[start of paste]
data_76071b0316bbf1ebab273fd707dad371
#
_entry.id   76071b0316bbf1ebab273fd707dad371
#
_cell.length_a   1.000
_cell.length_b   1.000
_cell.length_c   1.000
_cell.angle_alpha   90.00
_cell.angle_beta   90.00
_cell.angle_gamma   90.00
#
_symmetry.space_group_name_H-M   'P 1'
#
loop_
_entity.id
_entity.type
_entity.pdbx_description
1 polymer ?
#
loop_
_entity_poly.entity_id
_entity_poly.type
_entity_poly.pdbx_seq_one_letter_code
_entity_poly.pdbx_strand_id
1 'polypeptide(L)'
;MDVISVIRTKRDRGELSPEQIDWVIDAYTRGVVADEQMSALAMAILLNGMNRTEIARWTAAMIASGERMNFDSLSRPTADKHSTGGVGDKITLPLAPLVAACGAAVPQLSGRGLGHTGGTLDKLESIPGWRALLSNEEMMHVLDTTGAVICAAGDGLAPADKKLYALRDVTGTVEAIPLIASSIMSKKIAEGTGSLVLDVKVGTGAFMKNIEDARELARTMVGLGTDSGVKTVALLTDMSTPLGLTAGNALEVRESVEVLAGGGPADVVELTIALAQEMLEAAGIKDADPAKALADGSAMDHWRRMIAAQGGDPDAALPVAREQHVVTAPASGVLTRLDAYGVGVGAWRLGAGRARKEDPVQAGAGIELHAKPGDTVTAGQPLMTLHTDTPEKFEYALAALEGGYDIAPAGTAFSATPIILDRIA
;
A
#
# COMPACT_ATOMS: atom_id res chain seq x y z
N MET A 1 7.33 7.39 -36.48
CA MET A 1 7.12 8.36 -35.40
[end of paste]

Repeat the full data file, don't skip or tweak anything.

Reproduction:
data_76071b0316bbf1ebab273fd707dad371
#
_entry.id   76071b0316bbf1ebab273fd707dad371
#
_cell.length_a   1.000
_cell.length_b   1.000
_cell.length_c   1.000
_cell.angle_alpha   90.00
_cell.angle_beta   90.00
_cell.angle_gamma   90.00
#
_symmetry.space_group_name_H-M   'P 1'
#
loop_
_entity.id
_entity.type
_entity.pdbx_description
1 polymer ?
#
loop_
_entity_poly.entity_id
_entity_poly.type
_entity_poly.pdbx_seq_one_letter_code
_entity_poly.pdbx_strand_id
1 'polypeptide(L)'
;MDVISVIRTKRDRGELSPEQIDWVIDAYTRGVVADEQMSALAMAILLNGMNRTEIARWTAAMIASGERMNFDSLSRPTADKHSTGGVGDKITLPLAPLVAACGAAVPQLSGRGLGHTGGTLDKLESIPGWRALLSNEEMMHVLDTTGAVICAAGDGLAPADKKLYALRDVTGTVEAIPLIASSIMSKKIAEGTGSLVLDVKVGTGAFMKNIEDARELARTMVGLGTDSGVKTVALLTDMSTPLGLTAGNALEVRESVEVLAGGGPADVVELTIALAQEMLEAAGIKDADPAKALADGSAMDHWRRMIAAQGGDPDAALPVAREQHVVTAPASGVLTRLDAYGVGVGAWRLGAGRARKEDPVQAGAGIELHAKPGDTVTAGQPLMTLHTDTPEKFEYALAALEGGYDIAPAGTAFSATPIILDRIA
;
A
#
# COMPACT_ATOMS: atom_id res chain seq x y z
N MET A 1 7.33 7.39 -36.48
CA MET A 1 7.12 8.36 -35.40